Before I talk about the show I’d like to talk about Swallow Hill, because Swallow Hill is amazing. I’ve only ever lived in Denver so I don’t know if places like this are common in most cities but I really hope they are, because every community should have an organization like this. They are a nonprofit organization dedicated to the preservation and celebration of folk, roots, and acoustic music. They hold classes for people of all ages year round and they present unique musical experiences at several different venues all across the city. The Big Bill Morganfield show was at Daniels Hall in their main building. There are two venues there along with a small stage in a cafe that is used for open mics. Neither of the venues are large but they are acoustically impressive, delivering great sound every time. Possibly the most interesting thing about seeing a show at Swallow Hill, at least at their main office, is that the crowd is extremely respectful. No one talks during the show. No one. Yeah people clap and stomp and even sing along, but no one talks. This might be partially because they don’t serve alcohol so no one can get really rowdy. That means that no one is there for the party, no one is there for just another night out. Everyone is there for the music and it’s a beautiful thing.
Now, on to the show. I grew up on the Blues. My dad listened to the Blues (Muddy Waters especially) when I was a kid. In turn I listened them extensively in high school. This might also have been in part due to Adventures in Babysitting, but was probably more my dad. I’ve always felt that you can’t truly appreciate any western music without also appreciating a little Blues, because the Blues is the foundation of it all. Perhaps because he was who I was most exposed to and perhaps just because he is an incredible musician Muddy was always my favorite. To this day I can still set my iPod to Muddy Waters (where there are 247 songs) I just get lost for hours. He was an incredible talent who seemed to deliver excellence on each and every recording. He inspired the Rolling Stones name with this song, his song Can’t Be Satisfied was reworked by them into Satisfaction, he was transcendent and infinitely influential. Granted he wasn’t the only one who inspired, Robert Johnson, John Lee Hooker, B.B. King, and many many others left a mark on the world of music that can still be felt and heard to this day. Sadly, Muddy passed away in 1983, when I was only 6 years old. So I never had the pleasure of seeing him live. So when the opportunity came along to see his son Big Bill Morganfield I felt like I couldn’t pass it up. Sure it’s not the same thing, and I knew it wouldn’t be, but it was a rare opportunity to see a bit of Blues legacy so I took it and Big Bill did not disappoint.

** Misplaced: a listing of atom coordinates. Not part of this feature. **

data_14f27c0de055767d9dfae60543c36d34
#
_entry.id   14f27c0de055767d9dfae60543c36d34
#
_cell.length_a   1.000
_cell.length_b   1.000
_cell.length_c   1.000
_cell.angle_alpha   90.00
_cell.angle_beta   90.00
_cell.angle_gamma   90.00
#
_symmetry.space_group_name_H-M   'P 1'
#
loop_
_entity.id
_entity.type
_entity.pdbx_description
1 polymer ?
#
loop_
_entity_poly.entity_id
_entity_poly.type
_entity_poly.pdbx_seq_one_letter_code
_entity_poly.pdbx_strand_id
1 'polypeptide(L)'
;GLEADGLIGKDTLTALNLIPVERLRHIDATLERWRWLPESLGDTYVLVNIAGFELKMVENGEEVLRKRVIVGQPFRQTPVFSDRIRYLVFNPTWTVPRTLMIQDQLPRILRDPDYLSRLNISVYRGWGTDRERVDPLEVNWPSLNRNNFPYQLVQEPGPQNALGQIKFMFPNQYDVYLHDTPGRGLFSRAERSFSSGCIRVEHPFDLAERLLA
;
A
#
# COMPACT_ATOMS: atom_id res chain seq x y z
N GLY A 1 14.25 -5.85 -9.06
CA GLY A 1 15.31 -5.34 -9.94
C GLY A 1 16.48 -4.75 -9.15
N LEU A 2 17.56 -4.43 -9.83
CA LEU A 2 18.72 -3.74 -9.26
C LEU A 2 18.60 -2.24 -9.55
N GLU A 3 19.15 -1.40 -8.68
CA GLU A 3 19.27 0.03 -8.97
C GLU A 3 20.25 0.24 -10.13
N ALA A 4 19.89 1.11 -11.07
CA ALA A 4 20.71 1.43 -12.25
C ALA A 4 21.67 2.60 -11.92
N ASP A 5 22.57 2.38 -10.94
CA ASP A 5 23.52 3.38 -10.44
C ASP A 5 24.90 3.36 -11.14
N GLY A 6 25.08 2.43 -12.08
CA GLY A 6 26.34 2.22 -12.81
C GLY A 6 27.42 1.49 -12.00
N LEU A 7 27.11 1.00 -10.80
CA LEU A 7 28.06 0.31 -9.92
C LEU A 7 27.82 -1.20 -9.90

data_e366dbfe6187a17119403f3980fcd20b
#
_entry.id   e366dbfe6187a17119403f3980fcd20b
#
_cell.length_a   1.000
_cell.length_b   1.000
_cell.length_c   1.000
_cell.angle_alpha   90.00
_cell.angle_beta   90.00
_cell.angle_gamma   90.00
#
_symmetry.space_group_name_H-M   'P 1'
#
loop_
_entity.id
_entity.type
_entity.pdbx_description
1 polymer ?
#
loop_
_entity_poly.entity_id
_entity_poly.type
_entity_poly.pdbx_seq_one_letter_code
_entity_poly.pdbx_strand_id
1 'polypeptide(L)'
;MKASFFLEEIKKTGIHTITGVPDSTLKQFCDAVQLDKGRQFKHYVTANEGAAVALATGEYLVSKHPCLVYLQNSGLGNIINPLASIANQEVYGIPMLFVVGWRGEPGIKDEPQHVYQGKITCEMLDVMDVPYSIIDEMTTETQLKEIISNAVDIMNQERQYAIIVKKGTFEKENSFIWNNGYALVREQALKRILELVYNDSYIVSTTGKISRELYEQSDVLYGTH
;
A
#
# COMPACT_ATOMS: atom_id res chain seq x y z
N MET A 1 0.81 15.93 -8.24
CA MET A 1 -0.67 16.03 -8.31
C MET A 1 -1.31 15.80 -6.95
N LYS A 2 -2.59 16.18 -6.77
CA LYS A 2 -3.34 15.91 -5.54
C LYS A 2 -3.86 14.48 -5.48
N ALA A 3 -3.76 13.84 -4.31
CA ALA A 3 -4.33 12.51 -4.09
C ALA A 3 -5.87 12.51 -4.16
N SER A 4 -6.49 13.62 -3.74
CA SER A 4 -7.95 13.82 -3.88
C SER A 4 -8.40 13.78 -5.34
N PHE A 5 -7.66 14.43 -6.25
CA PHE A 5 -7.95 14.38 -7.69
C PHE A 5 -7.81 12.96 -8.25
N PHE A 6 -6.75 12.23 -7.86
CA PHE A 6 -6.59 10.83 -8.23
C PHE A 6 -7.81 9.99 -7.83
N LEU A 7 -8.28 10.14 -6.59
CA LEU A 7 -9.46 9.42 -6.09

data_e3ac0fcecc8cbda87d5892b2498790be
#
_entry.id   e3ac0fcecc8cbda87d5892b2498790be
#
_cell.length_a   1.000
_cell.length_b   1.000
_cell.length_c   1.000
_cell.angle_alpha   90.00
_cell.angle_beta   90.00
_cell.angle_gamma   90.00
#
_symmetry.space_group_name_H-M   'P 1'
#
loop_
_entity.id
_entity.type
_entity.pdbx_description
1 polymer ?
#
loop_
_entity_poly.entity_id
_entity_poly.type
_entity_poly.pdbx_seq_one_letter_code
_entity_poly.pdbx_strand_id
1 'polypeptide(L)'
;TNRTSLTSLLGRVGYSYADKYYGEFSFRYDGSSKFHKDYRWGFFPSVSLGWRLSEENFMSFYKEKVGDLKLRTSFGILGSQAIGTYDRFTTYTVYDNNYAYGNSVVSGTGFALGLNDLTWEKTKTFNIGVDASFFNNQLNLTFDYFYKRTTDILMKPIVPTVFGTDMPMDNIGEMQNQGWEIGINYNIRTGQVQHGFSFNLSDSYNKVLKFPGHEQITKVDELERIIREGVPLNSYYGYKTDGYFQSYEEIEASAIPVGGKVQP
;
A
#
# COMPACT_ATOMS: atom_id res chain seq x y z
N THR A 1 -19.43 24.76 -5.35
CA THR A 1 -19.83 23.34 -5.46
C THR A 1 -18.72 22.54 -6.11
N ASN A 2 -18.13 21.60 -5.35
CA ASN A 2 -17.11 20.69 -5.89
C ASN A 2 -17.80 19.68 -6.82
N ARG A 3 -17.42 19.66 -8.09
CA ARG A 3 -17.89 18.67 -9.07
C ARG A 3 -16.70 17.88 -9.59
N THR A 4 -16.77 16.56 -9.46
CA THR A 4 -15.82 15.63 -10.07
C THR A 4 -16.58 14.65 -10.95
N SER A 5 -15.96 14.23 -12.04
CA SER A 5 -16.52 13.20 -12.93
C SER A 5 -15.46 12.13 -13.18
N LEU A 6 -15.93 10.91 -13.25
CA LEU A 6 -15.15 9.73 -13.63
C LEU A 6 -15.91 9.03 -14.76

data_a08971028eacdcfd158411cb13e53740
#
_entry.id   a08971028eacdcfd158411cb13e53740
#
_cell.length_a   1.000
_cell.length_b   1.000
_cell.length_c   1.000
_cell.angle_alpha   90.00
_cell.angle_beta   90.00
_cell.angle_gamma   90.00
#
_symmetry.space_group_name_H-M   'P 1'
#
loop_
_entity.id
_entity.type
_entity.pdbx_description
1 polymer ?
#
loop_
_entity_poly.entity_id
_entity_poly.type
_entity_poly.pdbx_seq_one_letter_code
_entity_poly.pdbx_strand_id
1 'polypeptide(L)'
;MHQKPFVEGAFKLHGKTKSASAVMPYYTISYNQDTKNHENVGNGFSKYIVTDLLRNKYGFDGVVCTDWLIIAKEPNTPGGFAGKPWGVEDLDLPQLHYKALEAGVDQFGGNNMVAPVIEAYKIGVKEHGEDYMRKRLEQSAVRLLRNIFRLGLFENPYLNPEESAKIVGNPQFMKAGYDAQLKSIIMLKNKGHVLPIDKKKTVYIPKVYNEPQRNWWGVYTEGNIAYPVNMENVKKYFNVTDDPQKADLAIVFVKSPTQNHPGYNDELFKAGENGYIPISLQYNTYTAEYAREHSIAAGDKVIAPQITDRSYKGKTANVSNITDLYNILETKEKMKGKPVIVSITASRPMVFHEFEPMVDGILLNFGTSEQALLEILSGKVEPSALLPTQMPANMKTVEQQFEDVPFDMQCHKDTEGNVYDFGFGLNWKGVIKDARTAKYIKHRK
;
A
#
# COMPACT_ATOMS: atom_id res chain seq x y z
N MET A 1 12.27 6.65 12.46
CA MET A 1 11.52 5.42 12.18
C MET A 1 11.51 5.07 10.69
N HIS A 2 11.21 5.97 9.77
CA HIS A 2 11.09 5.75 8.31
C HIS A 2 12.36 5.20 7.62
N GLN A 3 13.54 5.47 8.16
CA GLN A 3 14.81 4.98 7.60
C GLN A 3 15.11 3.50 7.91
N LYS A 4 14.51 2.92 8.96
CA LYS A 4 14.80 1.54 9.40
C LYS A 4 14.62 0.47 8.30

The Delta Sonics are a Blues band that is local to Denver and as far as blues bands go they are pretty good. At this point the Blues tends to be all about Solos because the music itself is so simple and formulaic. It’s a nice calm cool back-beat that the guitarists and harmonica players can play around in and play around The Delta Sonics did. Technically they are sound, they hit all the right notes and they solo with passion but, for the first few songs when their lead singer (A bald guy I couldn’t help but see as Bruce Willis) well, when he lead sang. I just didn’t get any passion from him, his vocals were hollow and weak and without soul. He just didn’t have a Blues voice and it just didn’t work.